On the left is an image of the veins in the forearm and on the right is an image of the veins in the hand.

Figure 22.2 Common venipuncture sites in the hand and forearm.

The next step is identifying a good venipuncture site, that is the site where you will 'puncture a vein' by inserting the IV cannula. Figure 22.2 shows some commonly used sites in the hand and forearm.

In selecting the site for venipuncture:

  • Ask the patient which is the hand she most often uses, e.g. to hold a knife or a tool. If she says she is 'right handed', this is her 'dominant' hand and her left is her 'non-dominant' hand.
  • Look first at possible venipuncture sites on her non-dominant hand and then look higher up the arm.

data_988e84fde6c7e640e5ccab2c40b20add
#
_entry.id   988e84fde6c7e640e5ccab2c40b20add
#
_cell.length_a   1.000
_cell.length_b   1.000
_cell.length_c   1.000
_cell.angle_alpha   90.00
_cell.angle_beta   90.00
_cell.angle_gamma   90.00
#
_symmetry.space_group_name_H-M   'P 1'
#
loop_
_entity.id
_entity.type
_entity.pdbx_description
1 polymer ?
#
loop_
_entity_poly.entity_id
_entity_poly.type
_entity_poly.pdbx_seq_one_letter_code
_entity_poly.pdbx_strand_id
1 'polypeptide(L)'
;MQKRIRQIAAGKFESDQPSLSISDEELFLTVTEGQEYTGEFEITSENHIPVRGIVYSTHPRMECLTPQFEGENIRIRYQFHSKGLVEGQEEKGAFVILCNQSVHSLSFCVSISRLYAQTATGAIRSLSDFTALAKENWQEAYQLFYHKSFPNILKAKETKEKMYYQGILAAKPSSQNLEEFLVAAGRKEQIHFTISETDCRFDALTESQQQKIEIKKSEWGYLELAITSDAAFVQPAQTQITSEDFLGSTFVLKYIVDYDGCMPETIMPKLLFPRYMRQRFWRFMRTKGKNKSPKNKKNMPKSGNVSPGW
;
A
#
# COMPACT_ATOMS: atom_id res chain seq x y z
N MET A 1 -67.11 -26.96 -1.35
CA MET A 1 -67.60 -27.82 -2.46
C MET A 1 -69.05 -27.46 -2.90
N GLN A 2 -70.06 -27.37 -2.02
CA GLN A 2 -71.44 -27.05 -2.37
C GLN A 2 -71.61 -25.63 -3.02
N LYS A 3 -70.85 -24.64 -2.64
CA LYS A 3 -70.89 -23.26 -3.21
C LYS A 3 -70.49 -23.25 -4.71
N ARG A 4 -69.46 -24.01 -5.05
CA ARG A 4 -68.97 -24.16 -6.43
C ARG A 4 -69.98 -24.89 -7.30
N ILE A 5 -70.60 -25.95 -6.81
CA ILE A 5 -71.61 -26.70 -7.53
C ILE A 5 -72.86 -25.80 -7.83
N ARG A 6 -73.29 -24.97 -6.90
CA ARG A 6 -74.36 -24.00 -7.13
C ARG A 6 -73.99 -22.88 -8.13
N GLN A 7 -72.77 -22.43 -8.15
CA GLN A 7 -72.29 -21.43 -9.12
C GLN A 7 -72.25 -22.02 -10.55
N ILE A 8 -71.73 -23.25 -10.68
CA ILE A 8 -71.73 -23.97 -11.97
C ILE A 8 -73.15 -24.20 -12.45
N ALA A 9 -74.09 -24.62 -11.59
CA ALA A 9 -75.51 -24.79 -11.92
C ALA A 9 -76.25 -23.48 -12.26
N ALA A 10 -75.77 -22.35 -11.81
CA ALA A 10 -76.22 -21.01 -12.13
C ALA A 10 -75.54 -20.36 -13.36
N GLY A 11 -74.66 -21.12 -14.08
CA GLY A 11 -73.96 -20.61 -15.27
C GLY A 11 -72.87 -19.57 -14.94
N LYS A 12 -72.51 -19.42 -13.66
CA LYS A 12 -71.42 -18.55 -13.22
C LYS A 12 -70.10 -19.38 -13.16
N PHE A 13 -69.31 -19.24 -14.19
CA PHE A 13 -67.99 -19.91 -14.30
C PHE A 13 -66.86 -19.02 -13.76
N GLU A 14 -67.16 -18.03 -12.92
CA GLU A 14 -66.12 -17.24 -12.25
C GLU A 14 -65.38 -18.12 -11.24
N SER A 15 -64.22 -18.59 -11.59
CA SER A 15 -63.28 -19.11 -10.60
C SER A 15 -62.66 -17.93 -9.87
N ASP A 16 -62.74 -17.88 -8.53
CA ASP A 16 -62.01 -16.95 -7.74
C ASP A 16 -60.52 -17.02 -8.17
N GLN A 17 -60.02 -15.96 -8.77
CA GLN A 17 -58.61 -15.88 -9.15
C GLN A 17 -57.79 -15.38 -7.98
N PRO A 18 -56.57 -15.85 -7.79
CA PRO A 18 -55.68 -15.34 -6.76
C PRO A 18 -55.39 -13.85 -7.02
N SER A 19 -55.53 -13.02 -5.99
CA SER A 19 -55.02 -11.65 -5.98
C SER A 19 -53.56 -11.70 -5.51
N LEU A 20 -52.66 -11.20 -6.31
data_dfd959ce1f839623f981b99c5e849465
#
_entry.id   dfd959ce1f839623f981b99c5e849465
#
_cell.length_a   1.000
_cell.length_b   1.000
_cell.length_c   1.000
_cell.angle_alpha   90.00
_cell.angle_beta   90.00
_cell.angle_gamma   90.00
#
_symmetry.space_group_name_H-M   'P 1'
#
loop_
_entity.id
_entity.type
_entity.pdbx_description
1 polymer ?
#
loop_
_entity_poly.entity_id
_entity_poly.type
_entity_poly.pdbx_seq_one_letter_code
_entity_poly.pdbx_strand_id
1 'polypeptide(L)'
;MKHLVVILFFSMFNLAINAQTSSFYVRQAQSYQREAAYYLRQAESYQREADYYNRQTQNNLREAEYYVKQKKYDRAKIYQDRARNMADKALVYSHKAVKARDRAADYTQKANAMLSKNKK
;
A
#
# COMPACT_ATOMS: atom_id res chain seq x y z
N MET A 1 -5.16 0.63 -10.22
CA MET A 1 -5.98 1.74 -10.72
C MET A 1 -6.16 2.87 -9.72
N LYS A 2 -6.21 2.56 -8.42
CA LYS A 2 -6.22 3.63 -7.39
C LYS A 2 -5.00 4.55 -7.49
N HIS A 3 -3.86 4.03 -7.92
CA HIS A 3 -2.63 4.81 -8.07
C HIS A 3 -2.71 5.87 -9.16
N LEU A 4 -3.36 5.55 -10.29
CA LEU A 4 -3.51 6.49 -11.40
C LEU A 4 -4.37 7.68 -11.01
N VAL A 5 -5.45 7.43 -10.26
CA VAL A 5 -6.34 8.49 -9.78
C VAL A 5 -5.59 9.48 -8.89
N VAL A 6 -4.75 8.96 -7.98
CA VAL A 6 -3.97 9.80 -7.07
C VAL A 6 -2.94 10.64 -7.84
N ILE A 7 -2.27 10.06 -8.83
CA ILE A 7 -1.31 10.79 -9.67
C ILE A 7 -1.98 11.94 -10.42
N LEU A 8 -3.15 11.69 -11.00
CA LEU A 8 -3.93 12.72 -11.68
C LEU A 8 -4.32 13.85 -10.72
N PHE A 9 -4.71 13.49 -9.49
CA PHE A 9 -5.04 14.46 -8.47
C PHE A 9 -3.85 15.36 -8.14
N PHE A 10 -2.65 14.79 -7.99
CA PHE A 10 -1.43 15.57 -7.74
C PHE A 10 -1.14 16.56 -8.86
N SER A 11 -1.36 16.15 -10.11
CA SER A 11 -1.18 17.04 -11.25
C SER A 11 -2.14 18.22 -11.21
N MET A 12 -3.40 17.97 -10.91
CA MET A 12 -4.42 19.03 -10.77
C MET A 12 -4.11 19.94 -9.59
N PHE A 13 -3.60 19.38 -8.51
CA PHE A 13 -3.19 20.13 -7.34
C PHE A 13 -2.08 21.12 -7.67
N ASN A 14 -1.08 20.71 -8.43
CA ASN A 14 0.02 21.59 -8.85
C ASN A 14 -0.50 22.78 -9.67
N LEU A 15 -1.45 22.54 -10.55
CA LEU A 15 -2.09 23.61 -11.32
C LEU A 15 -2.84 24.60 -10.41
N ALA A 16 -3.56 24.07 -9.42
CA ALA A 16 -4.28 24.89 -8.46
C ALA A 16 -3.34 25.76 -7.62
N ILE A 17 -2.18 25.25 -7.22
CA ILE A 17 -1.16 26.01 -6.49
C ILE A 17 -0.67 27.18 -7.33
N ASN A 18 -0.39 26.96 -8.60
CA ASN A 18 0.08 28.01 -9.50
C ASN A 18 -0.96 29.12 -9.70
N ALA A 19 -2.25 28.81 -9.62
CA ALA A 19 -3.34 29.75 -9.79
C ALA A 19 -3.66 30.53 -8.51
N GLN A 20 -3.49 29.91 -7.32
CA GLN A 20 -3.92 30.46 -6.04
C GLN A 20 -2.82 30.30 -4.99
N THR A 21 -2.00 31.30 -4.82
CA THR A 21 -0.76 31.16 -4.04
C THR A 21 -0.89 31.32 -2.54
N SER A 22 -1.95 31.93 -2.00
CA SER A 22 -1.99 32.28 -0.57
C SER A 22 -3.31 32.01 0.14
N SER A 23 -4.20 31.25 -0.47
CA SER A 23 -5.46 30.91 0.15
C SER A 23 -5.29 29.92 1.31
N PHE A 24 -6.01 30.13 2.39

• Select a vein which is large enough for the cannula, avoiding sites near to joints like the wrist or the elbow.
  • Make sure that when you insert the cannula, it will not interfere with woman's ability to move her hand or arm.
  • Avoid a site which is painful to touch.

The visibility of the veins can be improved by encouraging the woman to close her hand into a fist and then open it again several times, lowering the arm and stroking the chosen venipuncture site. As you become more experienced, you will find it easier to choose a suitable vein which is easily visible, not twisted, where you think you can enter your cannula easily.

Last modified: Monday, 14 July 2014, 10:30 AM